[A note on usage: I have capitalized the word “Progressive” every time it is used as an adjective that refers to the political philosophy of progressivism, even when the adjective doesn’t refer to a formal “Progressive” party, to distinguish it from “progressive” in its literal, everyday sense. This would be comparable to the difference between “Democratic” and “democratic,” except that there often has been no Progressive Party formally representing Progressive ideas. When used as a noun, I capitalized Progressive(s) when it referred to those holding those ideas during the Progressive Era or as members of a Progressive party, but not when it referred to people who embraced the Progressive ideology during times when there were no formal Progressive parties to which to belong.]
Introduction to Progressivism
Progressivism in America denotes both an ideological tradition and a political reform movement that emerged during the last quarter of the 19th century, both of which have continued to the present day. Historians commonly refer to the era from approximately 1890 to 1920 as the Progressive Era. Progressivism, however, never died out. While an explicitly named “Progressive” third party emerged several times after the Progressive era, more often progressivism went underground, influencing and allying themselves with other political groups and parties. Even though the last time anyone was listed on a presidential ballot as the candidate of a “Progressive” party was in 1952, progressives have mounted an amazingly successful “stealth” comeback, for progressivism has become the dominant political force in Washington today.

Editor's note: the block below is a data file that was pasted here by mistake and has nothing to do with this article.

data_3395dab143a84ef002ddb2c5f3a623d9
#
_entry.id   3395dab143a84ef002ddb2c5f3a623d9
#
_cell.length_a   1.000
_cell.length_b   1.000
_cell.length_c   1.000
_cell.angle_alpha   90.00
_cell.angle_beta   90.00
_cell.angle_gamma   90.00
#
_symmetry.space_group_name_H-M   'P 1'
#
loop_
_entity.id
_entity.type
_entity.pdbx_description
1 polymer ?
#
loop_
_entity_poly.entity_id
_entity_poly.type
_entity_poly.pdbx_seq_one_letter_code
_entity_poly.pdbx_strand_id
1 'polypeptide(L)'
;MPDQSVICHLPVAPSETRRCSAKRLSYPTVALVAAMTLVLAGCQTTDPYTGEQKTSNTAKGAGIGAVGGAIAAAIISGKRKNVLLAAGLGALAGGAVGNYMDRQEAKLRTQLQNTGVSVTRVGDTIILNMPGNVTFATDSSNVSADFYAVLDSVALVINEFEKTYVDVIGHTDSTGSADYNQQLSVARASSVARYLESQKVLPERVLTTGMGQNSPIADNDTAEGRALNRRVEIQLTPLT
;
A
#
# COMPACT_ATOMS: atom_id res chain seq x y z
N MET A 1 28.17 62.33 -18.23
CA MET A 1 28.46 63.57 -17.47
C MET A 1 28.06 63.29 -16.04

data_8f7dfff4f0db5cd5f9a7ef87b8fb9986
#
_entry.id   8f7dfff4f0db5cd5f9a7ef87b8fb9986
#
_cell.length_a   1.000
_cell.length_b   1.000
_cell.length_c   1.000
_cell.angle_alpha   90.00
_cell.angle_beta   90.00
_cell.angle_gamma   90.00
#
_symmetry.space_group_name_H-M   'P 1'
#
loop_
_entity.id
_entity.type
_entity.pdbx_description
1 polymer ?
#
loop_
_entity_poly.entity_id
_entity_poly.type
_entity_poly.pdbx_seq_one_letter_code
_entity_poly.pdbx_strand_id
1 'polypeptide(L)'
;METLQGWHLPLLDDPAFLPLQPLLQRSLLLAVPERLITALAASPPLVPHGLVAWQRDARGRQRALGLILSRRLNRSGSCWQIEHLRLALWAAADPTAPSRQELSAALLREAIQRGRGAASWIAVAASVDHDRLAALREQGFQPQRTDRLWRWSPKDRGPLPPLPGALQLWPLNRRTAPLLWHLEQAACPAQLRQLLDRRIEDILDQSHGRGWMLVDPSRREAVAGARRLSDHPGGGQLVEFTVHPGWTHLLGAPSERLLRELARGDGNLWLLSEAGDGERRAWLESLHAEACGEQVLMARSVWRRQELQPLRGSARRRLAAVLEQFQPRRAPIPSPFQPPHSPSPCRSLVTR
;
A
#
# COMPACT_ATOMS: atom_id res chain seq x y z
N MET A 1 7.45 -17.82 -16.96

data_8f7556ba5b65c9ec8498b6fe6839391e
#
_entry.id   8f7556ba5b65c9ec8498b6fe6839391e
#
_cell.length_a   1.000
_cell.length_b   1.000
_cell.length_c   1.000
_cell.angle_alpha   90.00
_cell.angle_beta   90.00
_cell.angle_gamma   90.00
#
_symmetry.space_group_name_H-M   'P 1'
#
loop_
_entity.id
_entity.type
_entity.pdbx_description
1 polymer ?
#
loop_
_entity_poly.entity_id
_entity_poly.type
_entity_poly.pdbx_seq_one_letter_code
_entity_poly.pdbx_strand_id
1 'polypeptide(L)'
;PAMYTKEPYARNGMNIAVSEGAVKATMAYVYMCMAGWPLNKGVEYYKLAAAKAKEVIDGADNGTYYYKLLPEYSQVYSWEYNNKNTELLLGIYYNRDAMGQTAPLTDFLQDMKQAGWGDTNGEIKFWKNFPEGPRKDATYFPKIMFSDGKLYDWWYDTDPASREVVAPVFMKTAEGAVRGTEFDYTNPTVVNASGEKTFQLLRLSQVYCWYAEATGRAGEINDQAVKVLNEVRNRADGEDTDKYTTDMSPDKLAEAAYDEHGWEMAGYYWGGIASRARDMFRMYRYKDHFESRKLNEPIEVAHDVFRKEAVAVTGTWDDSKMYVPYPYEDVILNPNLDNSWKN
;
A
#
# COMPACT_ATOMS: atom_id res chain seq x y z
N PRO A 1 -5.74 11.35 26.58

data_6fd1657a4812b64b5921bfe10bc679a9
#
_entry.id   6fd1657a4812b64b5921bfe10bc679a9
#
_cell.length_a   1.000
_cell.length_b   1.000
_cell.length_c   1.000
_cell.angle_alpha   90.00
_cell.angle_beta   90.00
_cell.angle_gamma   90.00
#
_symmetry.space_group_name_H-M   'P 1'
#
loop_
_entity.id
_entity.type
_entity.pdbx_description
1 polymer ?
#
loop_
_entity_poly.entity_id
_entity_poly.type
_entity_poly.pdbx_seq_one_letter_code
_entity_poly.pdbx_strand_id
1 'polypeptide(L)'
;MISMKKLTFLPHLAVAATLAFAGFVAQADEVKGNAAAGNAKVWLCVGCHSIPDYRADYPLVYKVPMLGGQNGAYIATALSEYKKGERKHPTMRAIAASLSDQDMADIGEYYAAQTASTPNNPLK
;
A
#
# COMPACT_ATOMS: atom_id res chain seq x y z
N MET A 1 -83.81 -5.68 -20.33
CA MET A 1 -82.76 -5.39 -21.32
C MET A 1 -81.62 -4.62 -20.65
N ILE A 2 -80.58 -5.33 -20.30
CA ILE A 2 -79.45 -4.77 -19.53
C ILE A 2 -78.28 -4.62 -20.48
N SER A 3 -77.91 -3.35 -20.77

The majority Democratic Party is Progressive to the core. President Obama and his principal rival for the Democratic presidential nomination, Hillary Clinton, both presented themselves to their fellow Democrats as “Progressive.” Obama was perceived as the more genuinely Progressive of the two, for he secured nominations from leading Progressive organizations, such as moveon.org, The Nation(a weekly periodical that proudly proclaims itself “the flagship of the left”), and Progressives for Obama, a group formed by such high-profile progressives as Tom Hayden (who sided with North Vietnam’s Ho Chi Minh during the Vietnam War), Hollywood leftist Danny Glover, and two members of Democratic Socialists of America, Barbara Ehrenreich and Bill Fletcher Jr.
In addition to the President of the United States being an unabashed, self-avowed “progressive,” the largest caucus in the current Congress is Progressive, comprising the left wing of the Democratic Party. The Congressional Progressive Caucus was founded in 1991 by the avowed socialist, Sen. (then Rep.) Bernie Sanders (I-VT) and consists of 80-plus members, including staunch admirers of such socialist luminaries as Fidel Castro and Hugo Chavez. The powerful Speaker of the House, Nancy Pelosi, was a longtime member of the Progressive Cause, who, when she became Speaker, dropped her formal membership as a matter of decorum, not because of any disagreement with her Progressive colleagues.
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